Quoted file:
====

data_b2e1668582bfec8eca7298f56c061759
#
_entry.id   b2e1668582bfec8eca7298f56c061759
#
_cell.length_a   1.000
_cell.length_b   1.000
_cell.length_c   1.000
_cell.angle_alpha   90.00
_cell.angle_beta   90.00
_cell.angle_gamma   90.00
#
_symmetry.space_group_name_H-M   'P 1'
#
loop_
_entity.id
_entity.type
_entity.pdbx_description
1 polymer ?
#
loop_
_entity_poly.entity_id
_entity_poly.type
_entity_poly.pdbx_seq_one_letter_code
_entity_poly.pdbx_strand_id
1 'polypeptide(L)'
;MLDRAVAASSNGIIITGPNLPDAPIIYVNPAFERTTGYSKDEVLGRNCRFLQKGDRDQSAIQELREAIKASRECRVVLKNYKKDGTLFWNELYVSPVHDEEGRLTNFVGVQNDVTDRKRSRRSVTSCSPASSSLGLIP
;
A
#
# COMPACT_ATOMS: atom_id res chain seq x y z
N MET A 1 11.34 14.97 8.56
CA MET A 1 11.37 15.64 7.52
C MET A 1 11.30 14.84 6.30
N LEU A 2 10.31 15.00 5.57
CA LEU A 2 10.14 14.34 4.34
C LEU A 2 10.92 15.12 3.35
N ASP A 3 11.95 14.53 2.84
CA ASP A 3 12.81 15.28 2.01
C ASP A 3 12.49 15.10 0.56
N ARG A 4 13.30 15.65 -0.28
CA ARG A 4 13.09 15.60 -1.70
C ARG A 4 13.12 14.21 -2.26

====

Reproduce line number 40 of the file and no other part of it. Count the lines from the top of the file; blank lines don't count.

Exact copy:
N ARG A 4 13.30 15.65 -0.28